Josh Maples, Assistant Professor, Department of Agricultural Economics, Mississippi State University

We covered a lot of ground in the cattle industry in 2017. It was a year that, on average, exceeded most expectations in terms of cattle prices. The market showed impressive strength in the face of larger supplies. About 1.3 million more calves hit the ground in 2017 than in 2016. The number of cattle on feed was 8.1 percent higher on December 1, 2017 than at the same time in 2016, and the number of cattle slaughtered in 2017 was about 5 percent higher than in 2016. Despite all of these increases, 2017 average annual prices were near or above 2016 levels for live cattle and feeder cattle. Higher than expected prices in 2017 was certainly a positive sign for the cattle industry as we grapple with the impacts of herd expansion.

Beef trade was a big storyline for 2017 due to trade negotiations (or talks of renegotiation) with our biggest trading partners, larger beef exports, and market access to China. Combined, Japan, South Korea, Canada, and Mexico account for about 70 percent of the U.S. beef export market. We began 2017 talking about the Trans-Pacific Partnership (TPP). This was the trade deal that would have gradually decreased tariffs on U.S. beef entering Japan, our leading U.S. export market. U.S. participation in TPP fell apart due to larger political reasons and the U.S. remains at a tariff disadvantage for sending beef to Japan. There have also been discussions of renegotiating the trade agreement the U.S. has with South Korea, our second largest beef export market. With regards to Canada and Mexico, NAFTA renegotiations are ongoing and continue to add a layer of uncertainty to the markets. Despite the presence of trade discussions, our export markets flourished in 2017 and were up over 14 percent year-over-year through October 1. We also gained access to mainland China in June 2017 for the first time since 2003. Export totals to China have been modest as the market adjusts to the additional requirements for beef qualified for shipment to China – but the long-run impact for the ability to send U.S. beef to China is very positive.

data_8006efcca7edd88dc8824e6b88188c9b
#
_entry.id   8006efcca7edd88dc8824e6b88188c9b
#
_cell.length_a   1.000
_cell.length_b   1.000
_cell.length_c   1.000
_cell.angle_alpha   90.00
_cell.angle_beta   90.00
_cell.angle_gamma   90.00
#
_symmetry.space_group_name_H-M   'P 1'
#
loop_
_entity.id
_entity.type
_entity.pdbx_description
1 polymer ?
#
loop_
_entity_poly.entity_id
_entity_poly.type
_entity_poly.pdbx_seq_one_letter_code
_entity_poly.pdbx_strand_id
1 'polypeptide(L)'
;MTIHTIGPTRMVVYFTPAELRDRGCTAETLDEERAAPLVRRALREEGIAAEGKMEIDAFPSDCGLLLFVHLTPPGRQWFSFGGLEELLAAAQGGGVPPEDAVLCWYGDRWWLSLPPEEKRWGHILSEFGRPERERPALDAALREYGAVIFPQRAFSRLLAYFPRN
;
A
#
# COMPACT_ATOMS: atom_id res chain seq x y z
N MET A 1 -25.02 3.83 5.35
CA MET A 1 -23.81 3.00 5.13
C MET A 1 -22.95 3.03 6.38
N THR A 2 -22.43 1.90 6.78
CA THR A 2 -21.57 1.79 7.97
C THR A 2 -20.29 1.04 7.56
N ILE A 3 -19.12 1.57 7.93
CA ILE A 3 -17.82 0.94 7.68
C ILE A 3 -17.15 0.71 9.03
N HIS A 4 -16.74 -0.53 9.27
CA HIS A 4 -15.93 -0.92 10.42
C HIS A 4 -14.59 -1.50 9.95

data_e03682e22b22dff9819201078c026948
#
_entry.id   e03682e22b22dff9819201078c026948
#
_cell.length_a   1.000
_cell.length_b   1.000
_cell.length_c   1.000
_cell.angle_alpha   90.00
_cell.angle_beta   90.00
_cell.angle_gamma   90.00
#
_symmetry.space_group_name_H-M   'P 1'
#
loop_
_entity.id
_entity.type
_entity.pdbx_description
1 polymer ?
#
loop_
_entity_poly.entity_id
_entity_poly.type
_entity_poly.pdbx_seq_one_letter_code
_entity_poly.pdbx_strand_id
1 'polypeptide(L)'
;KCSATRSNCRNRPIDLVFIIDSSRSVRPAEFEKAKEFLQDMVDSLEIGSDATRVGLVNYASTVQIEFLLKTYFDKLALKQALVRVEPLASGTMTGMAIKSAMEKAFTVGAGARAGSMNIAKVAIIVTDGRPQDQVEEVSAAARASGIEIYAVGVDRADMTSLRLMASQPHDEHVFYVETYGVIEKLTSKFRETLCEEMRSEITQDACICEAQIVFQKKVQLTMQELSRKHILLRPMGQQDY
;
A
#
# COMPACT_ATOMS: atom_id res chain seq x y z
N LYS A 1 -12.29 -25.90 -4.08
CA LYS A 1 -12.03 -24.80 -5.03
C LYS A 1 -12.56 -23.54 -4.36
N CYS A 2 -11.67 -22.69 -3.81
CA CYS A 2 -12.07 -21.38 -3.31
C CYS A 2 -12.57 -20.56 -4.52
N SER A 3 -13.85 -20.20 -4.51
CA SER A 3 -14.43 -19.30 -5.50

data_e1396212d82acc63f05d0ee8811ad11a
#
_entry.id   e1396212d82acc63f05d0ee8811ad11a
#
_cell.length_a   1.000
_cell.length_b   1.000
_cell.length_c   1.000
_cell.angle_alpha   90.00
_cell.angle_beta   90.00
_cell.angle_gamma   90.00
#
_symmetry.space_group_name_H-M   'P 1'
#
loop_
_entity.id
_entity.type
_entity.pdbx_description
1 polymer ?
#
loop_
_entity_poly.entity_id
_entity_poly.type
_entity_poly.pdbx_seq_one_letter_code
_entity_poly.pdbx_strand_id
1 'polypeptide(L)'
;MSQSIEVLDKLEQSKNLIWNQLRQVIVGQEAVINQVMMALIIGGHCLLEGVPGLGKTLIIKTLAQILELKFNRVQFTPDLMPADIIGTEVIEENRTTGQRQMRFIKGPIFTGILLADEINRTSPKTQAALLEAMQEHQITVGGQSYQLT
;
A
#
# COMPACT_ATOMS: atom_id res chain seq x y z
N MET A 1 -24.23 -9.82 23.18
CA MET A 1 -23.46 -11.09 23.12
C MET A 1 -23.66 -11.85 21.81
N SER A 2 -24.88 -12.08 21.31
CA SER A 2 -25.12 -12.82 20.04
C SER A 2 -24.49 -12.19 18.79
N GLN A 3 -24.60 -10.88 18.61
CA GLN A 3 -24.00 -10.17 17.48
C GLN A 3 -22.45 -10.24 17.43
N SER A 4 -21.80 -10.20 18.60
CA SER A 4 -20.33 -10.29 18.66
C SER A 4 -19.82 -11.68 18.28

Now is also a good time to discuss a few questions that will be important to markets in 2018. While there are many factors to watch, I want to point to three in particular. The first is “What is the state of herd expansion?” We’ll get a good measure of this when the annual USDA January 1 Cattle Inventory report is released on January 31st. I anticipate that expansion has continued, but not as rapidly as in the past few years. The second question is “Will U.S. beef exports continue to increase at a rapid pace?” Our export markets are a primary reason for stronger than expected prices in 2017. With even more supplies coming in 2018, can export markets exceed expectations again in 2018? The third question is “How will expansion of total meat production impact beef?” While beef production is increasing, chicken and pork production are also expanding. This has set the stage for 2018 to be largest total meat consumption year of the past decade. How will this increased production get sorted out at the grocery meat case by consumers?

If one thing is for sure, it is that 2018 will bring surprises just like every year. Here’s to hoping those surprises will be good for cattle producers.

Source: Ohio Beef Cattle Letter